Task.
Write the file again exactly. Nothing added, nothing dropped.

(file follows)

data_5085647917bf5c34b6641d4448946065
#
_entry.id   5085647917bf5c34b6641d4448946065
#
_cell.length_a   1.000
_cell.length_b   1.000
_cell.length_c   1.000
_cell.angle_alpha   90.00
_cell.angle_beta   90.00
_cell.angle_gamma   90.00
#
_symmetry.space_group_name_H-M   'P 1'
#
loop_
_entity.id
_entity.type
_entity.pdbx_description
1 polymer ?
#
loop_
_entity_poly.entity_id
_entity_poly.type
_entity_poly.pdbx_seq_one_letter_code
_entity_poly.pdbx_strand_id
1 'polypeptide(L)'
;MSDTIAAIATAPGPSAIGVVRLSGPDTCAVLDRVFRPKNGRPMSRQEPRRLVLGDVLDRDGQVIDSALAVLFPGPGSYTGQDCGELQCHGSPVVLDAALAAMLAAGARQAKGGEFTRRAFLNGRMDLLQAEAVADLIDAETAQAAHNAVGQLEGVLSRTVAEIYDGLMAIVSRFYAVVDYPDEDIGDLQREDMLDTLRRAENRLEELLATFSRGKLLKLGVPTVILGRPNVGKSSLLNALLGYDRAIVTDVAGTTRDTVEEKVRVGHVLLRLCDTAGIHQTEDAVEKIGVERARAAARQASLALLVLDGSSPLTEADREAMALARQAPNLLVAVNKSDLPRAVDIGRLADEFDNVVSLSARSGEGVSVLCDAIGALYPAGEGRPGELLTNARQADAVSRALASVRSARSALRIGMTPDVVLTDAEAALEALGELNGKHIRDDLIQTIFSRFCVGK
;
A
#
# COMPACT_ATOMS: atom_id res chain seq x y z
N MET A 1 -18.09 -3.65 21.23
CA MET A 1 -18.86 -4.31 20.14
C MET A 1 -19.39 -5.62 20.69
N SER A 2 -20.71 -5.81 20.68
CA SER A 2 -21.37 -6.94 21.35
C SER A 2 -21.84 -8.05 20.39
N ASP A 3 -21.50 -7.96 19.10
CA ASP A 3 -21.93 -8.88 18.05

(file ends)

data_5085647917bf5c34b6641d4448946065
#
_entry.id   5085647917bf5c34b6641d4448946065
#
_cell.length_a   1.000
_cell.length_b   1.000
_cell.length_c   1.000
_cell.angle_alpha   90.00
_cell.angle_beta   90.00
_cell.angle_gamma   90.00
#
_symmetry.space_group_name_H-M   'P 1'
#
loop_
_entity.id
_entity.type
_entity.pdbx_description
1 polymer ?
#
loop_
_entity_poly.entity_id
_entity_poly.type
_entity_poly.pdbx_seq_one_letter_code
_entity_poly.pdbx_strand_id
1 'polypeptide(L)'
;MSDTIAAIATAPGPSAIGVVRLSGPDTCAVLDRVFRPKNGRPMSRQEPRRLVLGDVLDRDGQVIDSALAVLFPGPGSYTGQDCGELQCHGSPVVLDAALAAMLAAGARQAKGGEFTRRAFLNGRMDLLQAEAVADLIDAETAQAAHNAVGQLEGVLSRTVAEIYDGLMAIVSRFYAVVDYPDEDIGDLQREDMLDTLRRAENRLEELLATFSRGKLLKLGVPTVILGRPNVGKSSLLNALLGYDRAIVTDVAGTTRDTVEEKVRVGHVLLRLCDTAGIHQTEDAVEKIGVERARAAARQASLALLVLDGSSPLTEADREAMALARQAPNLLVAVNKSDLPRAVDIGRLADEFDNVVSLSARSGEGVSVLCDAIGALYPAGEGRPGELLTNARQADAVSRALASVRSARSALRIGMTPDVVLTDAEAALEALGELNGKHIRDDLIQTIFSRFCVGK
;
A
#
# COMPACT_ATOMS: atom_id res chain seq x y z
N MET A 1 -18.09 -3.65 21.23
CA MET A 1 -18.86 -4.31 20.14
C MET A 1 -19.39 -5.62 20.69
N SER A 2 -20.71 -5.81 20.68
CA SER A 2 -21.37 -6.94 21.35
C SER A 2 -21.84 -8.05 20.39
N ASP A 3 -21.50 -7.96 19.10
CA ASP A 3 -21.93 -8.88 18.05